Rabbiatu Yunusah (34), waited for her 3-year-old girl Laila as she headed to Huntsville, Alabama, with an uncle. She was "very happy to have been in this country, and to be free."
Jimy Fenelon (25), and Elyrose Prophete (8 months pregnant) left camp Tuesday to head to Florida with an uncle.
"Everyone has their luck. Fenelon stated that some people didn't have the luck to get there.
Accounts of large-scale releases, some seen in Del Rio by Associated Press journalists, are inconsistent with statements Monday made by Alejandro Mayorkas (Homeland Security Secretary), who visited Del Rio to promise quick action.
He said that if you illegally enter the United States, you will be deported, your journey won't succeed and you will endanger your family's lives."
When asked by Homeland Security to comment on the release in the United States, Homeland Security stated Wednesday that migrants not expelled immediately to Haiti could be detained or freed with a notice to appear at an immigration court or report to an office. This depends on how much custody space is available.
The department released a statement saying that the Biden Administration had reiterated that the country's borders were not open and that people shouldn't make dangerous journeys. Border restrictions include expulsion and expulsion for individuals and families.
Mexico began flying Haitian migrants to the U.S. border. this is a sign of a new level support for the United States.
Bipartisan criticism is directed at the White House. Republicans claim that the policies of the Biden administration led Haitians to believe that they would be granted asylum. After images of Border Patrol agents riding on horseback and using aggressive tactics against migrants went viral, Democrats have expressed outrage.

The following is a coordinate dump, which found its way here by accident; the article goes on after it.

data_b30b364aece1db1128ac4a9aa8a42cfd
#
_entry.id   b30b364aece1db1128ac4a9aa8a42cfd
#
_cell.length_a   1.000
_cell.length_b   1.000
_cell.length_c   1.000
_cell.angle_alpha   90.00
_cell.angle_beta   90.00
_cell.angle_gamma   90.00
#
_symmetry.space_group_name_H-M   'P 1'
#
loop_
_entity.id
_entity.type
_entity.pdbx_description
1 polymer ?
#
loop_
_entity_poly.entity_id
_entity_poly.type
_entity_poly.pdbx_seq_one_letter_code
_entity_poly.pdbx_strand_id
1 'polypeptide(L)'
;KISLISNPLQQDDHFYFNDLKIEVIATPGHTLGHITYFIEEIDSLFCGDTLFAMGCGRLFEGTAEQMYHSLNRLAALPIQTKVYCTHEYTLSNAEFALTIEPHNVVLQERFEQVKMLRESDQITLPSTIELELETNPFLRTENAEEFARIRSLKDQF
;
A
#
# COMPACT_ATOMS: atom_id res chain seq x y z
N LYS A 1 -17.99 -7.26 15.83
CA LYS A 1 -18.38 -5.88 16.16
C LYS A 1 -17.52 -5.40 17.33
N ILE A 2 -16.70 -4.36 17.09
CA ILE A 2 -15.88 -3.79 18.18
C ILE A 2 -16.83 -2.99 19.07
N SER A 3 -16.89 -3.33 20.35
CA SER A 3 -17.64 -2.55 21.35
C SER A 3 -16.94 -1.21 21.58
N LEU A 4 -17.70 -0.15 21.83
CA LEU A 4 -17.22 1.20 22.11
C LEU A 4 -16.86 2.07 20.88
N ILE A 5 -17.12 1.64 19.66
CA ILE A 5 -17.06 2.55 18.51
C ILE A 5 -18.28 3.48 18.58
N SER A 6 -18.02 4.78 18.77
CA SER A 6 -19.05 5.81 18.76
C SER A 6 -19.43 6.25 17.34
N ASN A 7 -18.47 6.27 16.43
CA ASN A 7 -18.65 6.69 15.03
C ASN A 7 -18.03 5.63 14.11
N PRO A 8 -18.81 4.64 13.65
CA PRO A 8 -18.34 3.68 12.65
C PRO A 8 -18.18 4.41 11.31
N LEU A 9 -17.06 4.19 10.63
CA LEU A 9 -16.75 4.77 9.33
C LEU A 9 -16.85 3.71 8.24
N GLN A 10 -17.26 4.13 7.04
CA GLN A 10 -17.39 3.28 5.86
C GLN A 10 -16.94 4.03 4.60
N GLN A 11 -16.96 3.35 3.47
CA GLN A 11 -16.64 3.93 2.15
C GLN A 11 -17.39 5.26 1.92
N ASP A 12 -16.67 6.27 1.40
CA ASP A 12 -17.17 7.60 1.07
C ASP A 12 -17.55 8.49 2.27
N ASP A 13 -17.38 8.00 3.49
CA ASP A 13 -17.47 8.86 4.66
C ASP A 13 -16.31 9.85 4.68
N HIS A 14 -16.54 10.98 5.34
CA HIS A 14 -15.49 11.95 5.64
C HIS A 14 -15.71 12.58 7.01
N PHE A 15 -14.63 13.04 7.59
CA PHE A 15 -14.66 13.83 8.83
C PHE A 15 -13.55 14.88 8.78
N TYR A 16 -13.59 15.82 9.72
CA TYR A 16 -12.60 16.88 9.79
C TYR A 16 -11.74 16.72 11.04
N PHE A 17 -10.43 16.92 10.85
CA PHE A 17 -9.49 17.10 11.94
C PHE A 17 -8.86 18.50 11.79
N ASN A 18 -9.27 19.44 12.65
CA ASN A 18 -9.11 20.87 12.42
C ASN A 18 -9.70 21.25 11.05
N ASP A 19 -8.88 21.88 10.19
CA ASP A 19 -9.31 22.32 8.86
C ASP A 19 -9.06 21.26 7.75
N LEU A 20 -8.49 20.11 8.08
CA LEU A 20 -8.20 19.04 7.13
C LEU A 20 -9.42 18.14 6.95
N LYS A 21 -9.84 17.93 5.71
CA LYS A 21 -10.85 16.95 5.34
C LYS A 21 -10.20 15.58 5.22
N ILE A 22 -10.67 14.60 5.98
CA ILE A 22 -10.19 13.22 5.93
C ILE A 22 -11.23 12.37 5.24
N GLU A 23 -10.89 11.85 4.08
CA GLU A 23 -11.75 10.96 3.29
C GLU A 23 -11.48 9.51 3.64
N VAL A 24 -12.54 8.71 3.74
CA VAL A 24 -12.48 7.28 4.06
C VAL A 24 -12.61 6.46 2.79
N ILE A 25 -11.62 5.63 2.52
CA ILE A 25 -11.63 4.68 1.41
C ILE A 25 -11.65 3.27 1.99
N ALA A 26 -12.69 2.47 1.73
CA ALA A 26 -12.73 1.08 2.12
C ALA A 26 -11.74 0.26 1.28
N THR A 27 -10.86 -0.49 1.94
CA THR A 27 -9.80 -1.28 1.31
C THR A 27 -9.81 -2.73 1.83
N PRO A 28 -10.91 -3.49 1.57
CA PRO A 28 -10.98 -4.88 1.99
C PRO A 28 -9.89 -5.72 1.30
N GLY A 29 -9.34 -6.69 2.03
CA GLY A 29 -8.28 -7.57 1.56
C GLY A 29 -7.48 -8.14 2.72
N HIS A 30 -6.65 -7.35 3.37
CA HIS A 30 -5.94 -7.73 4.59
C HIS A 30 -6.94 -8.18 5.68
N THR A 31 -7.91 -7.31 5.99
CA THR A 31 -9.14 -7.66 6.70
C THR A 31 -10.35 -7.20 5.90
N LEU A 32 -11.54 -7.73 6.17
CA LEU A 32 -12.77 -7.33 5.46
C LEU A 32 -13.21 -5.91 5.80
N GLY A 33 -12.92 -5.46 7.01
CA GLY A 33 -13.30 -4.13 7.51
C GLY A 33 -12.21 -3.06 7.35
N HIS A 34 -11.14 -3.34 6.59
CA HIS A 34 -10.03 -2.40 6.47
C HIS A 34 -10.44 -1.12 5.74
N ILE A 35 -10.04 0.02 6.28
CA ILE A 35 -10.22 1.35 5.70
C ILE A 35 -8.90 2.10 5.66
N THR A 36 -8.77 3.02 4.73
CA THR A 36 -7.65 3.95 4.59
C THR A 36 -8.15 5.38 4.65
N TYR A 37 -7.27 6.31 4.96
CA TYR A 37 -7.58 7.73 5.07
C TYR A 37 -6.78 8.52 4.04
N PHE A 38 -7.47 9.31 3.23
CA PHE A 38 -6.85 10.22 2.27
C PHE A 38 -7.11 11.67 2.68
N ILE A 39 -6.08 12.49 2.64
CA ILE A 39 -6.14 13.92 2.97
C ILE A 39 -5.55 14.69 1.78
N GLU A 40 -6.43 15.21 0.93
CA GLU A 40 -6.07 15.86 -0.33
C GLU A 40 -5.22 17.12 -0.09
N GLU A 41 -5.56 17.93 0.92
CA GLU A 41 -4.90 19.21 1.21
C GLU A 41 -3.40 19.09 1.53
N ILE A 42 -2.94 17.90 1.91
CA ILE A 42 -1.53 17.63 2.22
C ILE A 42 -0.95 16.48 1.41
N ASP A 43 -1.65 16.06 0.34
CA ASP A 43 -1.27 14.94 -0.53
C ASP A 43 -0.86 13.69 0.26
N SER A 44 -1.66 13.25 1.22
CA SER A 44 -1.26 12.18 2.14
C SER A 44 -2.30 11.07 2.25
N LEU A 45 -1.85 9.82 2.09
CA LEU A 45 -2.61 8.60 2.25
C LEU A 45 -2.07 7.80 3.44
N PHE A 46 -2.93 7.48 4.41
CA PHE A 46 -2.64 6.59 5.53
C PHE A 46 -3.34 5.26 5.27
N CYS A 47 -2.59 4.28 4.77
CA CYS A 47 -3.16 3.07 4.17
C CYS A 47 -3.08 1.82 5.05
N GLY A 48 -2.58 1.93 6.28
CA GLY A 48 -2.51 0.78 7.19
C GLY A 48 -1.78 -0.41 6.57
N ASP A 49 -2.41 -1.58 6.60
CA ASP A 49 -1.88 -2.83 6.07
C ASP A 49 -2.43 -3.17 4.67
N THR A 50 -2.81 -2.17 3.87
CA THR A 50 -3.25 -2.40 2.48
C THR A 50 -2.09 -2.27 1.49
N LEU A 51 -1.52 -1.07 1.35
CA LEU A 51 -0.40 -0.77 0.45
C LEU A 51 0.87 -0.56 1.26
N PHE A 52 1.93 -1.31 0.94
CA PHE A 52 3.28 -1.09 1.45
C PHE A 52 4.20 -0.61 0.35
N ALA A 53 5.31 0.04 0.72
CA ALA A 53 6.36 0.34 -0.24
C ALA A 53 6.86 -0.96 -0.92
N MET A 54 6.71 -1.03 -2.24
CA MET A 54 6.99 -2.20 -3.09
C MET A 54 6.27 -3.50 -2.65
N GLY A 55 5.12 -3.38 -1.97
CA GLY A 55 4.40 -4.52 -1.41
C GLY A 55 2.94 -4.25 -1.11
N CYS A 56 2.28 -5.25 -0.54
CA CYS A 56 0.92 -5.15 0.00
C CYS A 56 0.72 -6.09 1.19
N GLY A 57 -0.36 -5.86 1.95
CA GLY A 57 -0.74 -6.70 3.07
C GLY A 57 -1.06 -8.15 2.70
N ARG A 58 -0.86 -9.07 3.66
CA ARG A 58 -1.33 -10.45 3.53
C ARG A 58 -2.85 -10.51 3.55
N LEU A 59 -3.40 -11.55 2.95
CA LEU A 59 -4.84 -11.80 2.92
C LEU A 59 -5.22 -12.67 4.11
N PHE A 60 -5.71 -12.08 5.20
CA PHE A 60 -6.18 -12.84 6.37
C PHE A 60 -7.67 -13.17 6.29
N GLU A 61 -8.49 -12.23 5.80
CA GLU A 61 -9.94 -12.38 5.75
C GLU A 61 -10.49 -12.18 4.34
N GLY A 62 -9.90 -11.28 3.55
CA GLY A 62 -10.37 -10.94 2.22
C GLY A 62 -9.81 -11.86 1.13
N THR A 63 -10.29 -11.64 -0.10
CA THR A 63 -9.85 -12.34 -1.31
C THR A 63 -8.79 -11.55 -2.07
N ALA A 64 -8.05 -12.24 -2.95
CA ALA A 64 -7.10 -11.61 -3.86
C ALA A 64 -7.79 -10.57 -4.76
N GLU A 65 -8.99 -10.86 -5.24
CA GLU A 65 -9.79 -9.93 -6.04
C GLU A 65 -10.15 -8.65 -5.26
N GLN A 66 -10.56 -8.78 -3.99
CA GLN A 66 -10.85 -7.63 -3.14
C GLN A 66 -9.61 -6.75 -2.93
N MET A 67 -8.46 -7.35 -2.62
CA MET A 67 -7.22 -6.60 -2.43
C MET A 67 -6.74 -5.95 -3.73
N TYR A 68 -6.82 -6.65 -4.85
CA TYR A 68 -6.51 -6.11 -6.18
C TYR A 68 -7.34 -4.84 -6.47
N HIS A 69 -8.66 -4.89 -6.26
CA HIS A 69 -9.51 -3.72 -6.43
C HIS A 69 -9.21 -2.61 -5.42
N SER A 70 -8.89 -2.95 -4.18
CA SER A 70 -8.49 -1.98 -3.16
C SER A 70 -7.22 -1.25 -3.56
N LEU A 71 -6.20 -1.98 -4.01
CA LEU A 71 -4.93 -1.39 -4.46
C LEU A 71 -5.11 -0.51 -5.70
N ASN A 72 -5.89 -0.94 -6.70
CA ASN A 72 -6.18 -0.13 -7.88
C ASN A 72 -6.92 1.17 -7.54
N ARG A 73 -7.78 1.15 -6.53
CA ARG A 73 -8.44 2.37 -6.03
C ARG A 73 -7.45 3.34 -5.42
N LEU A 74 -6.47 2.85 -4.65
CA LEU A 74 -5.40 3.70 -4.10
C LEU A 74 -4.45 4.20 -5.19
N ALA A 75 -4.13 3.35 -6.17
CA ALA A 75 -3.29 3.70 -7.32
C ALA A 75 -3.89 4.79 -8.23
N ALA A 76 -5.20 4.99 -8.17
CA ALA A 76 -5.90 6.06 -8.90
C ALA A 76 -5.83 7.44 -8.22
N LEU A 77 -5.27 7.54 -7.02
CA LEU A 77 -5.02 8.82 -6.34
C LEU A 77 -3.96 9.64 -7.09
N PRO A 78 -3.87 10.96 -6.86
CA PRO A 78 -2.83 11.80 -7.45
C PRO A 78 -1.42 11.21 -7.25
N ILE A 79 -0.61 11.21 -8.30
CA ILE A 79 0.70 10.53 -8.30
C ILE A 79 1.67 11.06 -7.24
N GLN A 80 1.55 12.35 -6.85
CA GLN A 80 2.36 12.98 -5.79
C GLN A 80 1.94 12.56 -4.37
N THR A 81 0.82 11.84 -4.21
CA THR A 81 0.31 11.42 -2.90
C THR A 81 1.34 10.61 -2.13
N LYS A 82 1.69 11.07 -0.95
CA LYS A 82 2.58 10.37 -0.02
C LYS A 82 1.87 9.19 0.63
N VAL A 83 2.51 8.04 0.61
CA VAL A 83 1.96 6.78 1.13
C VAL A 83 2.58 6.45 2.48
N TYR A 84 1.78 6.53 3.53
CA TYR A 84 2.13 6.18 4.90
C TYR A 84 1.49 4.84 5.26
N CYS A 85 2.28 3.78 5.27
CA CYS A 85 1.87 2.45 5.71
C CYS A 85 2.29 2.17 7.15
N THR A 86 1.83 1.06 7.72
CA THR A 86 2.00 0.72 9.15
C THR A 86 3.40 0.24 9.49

McMullen stated that immigrants described the screening process at camp, where they were given colored tickets for four types of people: single men, single women, pregnant women and families with young kids. McMullen and other advocates found that the vast majority of immigrants interviewed and released to the U.S. were families with young children or pregnant women.
Wilgens Jean, his wife Junia Michel, and their family waited in Del Rio for $439 to be sent by relatives to Springfield, Ohio where Jean's brother resides. Michel, who is pregnant was found sheltering under the shade provided by the parking lot from the scorching heat. She only asked for sunscreen, which she gently rubbed onto her belly.
Two backpacks and a garbage bag were placed on the concrete. They contained everything they owned. They arrived in Del Rio camp in five days after leaving Haiti in April. Jean stated that his wife was pregnant and they were released from camp on Monday.
Jean stated, "I entered by crossing a river." Jean said, "Immigration gave my a ticket."
Veillard hopes to eventually move to New York City with his sister after a brief stay in San Antonio with his family. To support his family, he will accept any job that he can.
Veillard and his wife, who left Haiti four years earlier, had lived in Brazil for the past four years before they set out on their journey to the United States. Much of the trip was done by foot.
He said, "I don’t know what I’m going to feel tomorrow, but I feel lucky."